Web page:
28 July 2010

NYUNGAR Words: gur / garu: 'again', 'more'

A large number of Nyungar words end in -gur but no common thread jumps out to suggest a meaning.

'gur' also occurs on its own, as does the similar 'garu':

"garoo" garu = "more, (beeliar)" more: [3] Lyon 1833 [:325:42] [NYUNGAR]

"kar-ro" garu = "again; more" again: [4] Grey 1840 [:199:41] [NYUNGAR]

"kor, kor" gur = "Again" again: Bates Grammar [:75:8] [NYUNGAR]

"Garro" garu = "Again; then." again: Moore 1842 [:40:11] [NYUNGAR]

The meanings are 'again', and 'more', conveying a repetitive idea. Bates provided examples:

"benan kor jinan" binan gur dyinan = "tomorrow morning you will see me again" tomorrow again see: [14 (t) (v)] Bates [: 418:30] [Wajuk]

"ŋanya kor yenaga" nganya gur yinaga = "I went again" I again go did: Bates Grammar [:74:26] [NYUNGAR]

and Buller-Murphy noted a persisting difficulty with flies — 'fly again':

"nooduck koran" nudag guran = "again" fly again: [23] Buller-Murphy [:199:38] [Dordenup [Wardandi]]


However, what makes the word especially interesting is its link, or coincidence, with the Sydney language ('Biyal Biyal, or BB):

"Gore gore" gura gura = "More more" more: Dawes (b) [b:8:8] [BB]

"Go-ray" gura = "More" more: Anon (c) [c:17:9] [BB]

"Curra" gura = "More" more: Southwell [148.1:19] [BB]

The surveyor Mathews, who recorded many languages, noted a Darkinyung use, just to the northward of Sydney

"gurai" gurai = "Several" several: Mathews DARK 1903 [274:33.3] [Dark]

William Dawes, the first and greatest recorder of the Sydney language, seemed pleased to note that 'gur' more or less rhymed with its English counterpart 'more':

"[Wéaling white man gore?]" gura = "[What does white man say for ‘gore’? Answer: More.]" more: Dawes (b) [b:26:7.3] [BB]

and he provided another sentence example, recording a moment when his young informant sought warmth in front of a winter fire, naked, before putting on the clothes he had provided:

"Goredyú tágarin" guradyu dagarin = "I more it (that is I take more of it) from cold ..." more I cold from: Dawes (b) [b:28:1.1] [BB]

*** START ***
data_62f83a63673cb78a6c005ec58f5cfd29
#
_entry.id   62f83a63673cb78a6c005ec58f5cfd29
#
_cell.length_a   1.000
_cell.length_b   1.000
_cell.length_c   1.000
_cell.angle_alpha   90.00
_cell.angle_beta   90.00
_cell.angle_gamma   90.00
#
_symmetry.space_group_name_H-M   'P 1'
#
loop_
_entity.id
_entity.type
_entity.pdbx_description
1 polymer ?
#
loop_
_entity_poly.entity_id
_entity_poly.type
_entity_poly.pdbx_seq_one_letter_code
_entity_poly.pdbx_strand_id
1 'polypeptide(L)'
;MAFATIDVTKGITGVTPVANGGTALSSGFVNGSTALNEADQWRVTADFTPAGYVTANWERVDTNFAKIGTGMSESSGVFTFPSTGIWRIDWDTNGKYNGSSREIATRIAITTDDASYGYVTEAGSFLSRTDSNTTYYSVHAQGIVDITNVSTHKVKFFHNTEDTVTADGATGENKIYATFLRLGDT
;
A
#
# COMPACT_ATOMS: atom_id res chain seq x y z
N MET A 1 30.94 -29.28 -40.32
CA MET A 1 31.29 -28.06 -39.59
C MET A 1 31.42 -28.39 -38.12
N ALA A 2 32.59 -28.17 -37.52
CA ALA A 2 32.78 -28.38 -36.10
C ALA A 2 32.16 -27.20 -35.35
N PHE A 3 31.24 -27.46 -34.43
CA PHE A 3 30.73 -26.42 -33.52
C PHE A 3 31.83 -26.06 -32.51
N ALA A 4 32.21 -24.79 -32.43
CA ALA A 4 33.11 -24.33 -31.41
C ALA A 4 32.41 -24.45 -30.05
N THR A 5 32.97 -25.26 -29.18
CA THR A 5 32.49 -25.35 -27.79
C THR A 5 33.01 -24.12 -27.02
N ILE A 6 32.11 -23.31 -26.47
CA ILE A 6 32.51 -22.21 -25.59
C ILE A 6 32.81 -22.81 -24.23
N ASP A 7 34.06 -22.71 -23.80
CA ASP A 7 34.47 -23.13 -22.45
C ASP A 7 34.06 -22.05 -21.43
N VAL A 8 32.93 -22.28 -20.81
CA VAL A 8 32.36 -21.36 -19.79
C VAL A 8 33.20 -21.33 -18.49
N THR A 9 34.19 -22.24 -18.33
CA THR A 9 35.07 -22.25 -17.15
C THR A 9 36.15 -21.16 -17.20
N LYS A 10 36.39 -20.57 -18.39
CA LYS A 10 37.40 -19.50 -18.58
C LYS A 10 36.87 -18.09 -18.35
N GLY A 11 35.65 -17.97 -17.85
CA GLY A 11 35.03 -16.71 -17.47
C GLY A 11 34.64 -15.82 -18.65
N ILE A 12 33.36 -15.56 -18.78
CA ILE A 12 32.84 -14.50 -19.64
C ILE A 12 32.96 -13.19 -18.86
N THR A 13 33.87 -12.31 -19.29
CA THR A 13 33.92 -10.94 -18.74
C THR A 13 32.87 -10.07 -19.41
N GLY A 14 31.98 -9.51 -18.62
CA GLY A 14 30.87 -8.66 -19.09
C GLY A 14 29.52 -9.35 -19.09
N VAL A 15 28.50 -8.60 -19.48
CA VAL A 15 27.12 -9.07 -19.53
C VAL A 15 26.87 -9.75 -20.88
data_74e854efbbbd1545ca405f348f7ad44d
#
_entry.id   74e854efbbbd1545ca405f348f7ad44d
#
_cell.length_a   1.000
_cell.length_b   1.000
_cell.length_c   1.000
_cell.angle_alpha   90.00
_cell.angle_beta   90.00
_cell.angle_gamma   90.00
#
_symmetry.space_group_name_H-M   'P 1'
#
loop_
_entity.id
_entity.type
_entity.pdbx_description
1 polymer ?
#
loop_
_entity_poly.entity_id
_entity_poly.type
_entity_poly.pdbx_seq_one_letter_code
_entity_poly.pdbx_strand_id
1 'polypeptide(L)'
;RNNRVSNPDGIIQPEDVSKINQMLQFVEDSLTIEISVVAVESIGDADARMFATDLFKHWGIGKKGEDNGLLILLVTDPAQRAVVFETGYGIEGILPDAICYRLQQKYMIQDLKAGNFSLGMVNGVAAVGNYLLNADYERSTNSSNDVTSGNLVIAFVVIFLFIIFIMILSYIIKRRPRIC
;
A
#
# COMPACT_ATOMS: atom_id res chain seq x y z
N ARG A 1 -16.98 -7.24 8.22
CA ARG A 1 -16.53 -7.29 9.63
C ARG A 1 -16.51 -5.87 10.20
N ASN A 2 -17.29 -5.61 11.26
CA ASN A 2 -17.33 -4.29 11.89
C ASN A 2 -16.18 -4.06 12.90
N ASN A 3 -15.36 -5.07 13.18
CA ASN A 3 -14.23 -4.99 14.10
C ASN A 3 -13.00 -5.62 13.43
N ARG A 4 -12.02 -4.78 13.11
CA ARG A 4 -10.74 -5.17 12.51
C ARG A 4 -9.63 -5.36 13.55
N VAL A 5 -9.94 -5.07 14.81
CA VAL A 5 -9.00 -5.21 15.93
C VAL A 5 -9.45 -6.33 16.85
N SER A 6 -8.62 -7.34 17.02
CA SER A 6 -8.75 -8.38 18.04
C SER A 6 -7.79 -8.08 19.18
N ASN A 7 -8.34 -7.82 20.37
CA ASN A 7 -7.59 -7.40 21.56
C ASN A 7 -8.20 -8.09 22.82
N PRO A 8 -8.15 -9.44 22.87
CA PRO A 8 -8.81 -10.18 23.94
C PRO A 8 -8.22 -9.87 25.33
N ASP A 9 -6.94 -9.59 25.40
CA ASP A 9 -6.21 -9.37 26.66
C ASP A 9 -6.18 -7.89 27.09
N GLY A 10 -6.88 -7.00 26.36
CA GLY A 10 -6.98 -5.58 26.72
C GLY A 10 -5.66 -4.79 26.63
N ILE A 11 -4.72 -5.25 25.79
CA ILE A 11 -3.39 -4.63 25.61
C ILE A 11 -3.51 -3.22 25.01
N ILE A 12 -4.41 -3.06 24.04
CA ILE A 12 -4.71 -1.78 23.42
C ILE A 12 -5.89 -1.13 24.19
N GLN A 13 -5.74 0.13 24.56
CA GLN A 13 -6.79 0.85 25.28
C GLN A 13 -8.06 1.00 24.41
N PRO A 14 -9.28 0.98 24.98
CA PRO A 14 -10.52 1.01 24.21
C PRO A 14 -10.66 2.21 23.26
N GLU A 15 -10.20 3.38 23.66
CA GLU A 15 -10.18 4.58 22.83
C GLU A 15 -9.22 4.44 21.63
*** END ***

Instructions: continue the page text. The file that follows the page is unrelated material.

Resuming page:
Still further examples establish 'gur' and its variants as meaning 'more', 'again', in Sydney:

"Wålumibámi góre badyü´lgo" walumibami gura badyalgu = "When will you be sick again" when thou more ill-towards: Dawes (b) [b:26:5.1] [BB]

"“Curra-Bar-do”" gura badu = "More water" more water: Southwell [148.1:20] [BB]

"Brúwi kar˙adyuwi ngábüng" buruwi garadyuwi ngabang = "(All) three have large breasts—that is: They are all three women grown" three increase did they-all breast: Dawes (b) [b:35:3] [BB]

A particular puzzle remains — 'did-yer-re-goor':

"Did-yer-re-goor" diyi dyiri gur = "Enough or I am satisfied" enough: Anon (c) [c:17:10] [BB]

"Didgerry-goor" diyi dyiri gur = "Only a little bit more" enough: Anon (c) [c:19:7.1] [BB]

"Did-yerre-goor" diyi dyiri gur = "No more" enough: Anon (c) [c:11:2] [BB]

"Didgerry-goor" didyiri gur = "I thank you" enough: King MS [402:20] [BB]

"Didgerry-goor Wogul Banne" didyiri gur wagal bani = "I thank you for one bit" enough, one-lacking: King MS [402:21] [BB]

This expression was recorded several times, with estimates as to its meaning. These boil down to the idea of 'enough'. But what were the component parts of the 'enough' concept?

The difficulties for 'did-yer-re-goor' are:
—it is not known how properly to transcribe it, and two versions are given in the above examples;
—it is not known what 'dyiri' might mean;
—did the opening syllable stand for 'diyi', meaning 'this'?
—could 'dyiri' have been the 'proprietive' suffix: 'having'? It is not unlike the equivalents in the NSW language names 'Wira-dhuri' and 'Kamil-arai' — 'wira'-having, 'gamil'-having, 'wira' and 'gamil' being the words for 'no' in those languages, a distinctive word (often 'no') being a common way of naming a language. (While the complementary 'privative' or 'lacking' suffix was clear in BB ('-buni'), the 'having' form was not indicated in any of the wordlists.)

Australian indigenous languages did not have the politeness terms ('good morning', 'please', 'thank you', 'how do you do?' of English and European languages) but for modern day purposes such terms are sought for. 'did-yer-re-goor' has been adopted by some in Sydney for 'thank you', but that is not what it meant.

Could the literal translation possibly have been 'this-having more'?

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